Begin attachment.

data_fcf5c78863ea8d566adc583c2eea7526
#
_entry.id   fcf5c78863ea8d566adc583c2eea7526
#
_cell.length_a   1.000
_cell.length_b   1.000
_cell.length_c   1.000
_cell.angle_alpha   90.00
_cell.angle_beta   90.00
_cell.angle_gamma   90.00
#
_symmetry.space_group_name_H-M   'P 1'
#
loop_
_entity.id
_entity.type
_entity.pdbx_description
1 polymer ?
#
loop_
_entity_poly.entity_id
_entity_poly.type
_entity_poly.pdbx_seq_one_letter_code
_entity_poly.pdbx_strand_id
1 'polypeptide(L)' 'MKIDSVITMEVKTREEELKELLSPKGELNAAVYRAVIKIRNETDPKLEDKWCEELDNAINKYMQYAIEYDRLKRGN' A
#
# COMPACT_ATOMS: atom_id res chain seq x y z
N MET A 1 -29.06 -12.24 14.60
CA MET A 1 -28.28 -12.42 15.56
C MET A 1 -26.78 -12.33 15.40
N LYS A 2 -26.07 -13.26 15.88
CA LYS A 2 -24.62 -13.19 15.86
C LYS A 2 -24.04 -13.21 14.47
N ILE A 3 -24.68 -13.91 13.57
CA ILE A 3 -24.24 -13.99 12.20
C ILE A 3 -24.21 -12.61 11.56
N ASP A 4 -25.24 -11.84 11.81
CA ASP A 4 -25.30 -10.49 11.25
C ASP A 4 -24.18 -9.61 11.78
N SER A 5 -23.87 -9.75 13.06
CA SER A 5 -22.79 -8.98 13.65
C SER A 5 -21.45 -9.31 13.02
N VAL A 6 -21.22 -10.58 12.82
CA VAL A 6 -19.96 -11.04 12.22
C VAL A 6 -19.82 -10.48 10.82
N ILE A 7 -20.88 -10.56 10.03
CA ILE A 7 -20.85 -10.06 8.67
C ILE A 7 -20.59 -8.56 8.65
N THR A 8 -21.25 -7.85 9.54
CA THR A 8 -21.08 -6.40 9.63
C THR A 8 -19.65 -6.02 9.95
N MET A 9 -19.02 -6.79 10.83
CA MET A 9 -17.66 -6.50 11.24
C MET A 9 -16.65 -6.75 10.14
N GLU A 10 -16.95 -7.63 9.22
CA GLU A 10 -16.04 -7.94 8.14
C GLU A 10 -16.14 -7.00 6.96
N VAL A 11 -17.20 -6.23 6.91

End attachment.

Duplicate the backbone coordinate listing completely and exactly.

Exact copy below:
data_fcf5c78863ea8d566adc583c2eea7526
#
_entry.id   fcf5c78863ea8d566adc583c2eea7526
#
_cell.length_a   1.000
_cell.length_b   1.000
_cell.length_c   1.000
_cell.angle_alpha   90.00
_cell.angle_beta   90.00
_cell.angle_gamma   90.00
#
_symmetry.space_group_name_H-M   'P 1'
#
loop_
_entity.id
_entity.type
_entity.pdbx_description
1 polymer ?
#
loop_
_entity_poly.entity_id
_entity_poly.type
_entity_poly.pdbx_seq_one_letter_code
_entity_poly.pdbx_strand_id
1 'polypeptide(L)' 'MKIDSVITMEVKTREEELKELLSPKGELNAAVYRAVIKIRNETDPKLEDKWCEELDNAINKYMQYAIEYDRLKRGN' A
#
# COMPACT_ATOMS: atom_id res chain seq x y z
N MET A 1 -29.06 -12.24 14.60
CA MET A 1 -28.28 -12.42 15.56
C MET A 1 -26.78 -12.33 15.40
N LYS A 2 -26.07 -13.26 15.88
CA LYS A 2 -24.62 -13.19 15.86
C LYS A 2 -24.04 -13.21 14.47
N ILE A 3 -24.68 -13.91 13.57
CA ILE A 3 -24.24 -13.99 12.20
C ILE A 3 -24.21 -12.61 11.56
N ASP A 4 -25.24 -11.84 11.81
CA ASP A 4 -25.30 -10.49 11.25
C ASP A 4 -24.18 -9.61 11.78
N SER A 5 -23.87 -9.75 13.06
CA SER A 5 -22.79 -8.98 13.65
C SER A 5 -21.45 -9.31 13.02
N VAL A 6 -21.22 -10.58 12.82
CA VAL A 6 -19.96 -11.04 12.22
C VAL A 6 -19.82 -10.48 10.82
N ILE A 7 -20.88 -10.56 10.03
CA ILE A 7 -20.85 -10.06 8.67
C ILE A 7 -20.59 -8.56 8.65
N THR A 8 -21.25 -7.85 9.54
CA THR A 8 -21.08 -6.40 9.63
C THR A 8 -19.65 -6.02 9.95
N MET A 9 -19.02 -6.79 10.83
CA MET A 9 -17.66 -6.50 11.24
C MET A 9 -16.65 -6.75 10.14
N GLU A 10 -16.95 -7.63 9.22
CA GLU A 10 -16.04 -7.94 8.14
C GLU A 10 -16.14 -7.00 6.96
N VAL A 11 -17.20 -6.23 6.91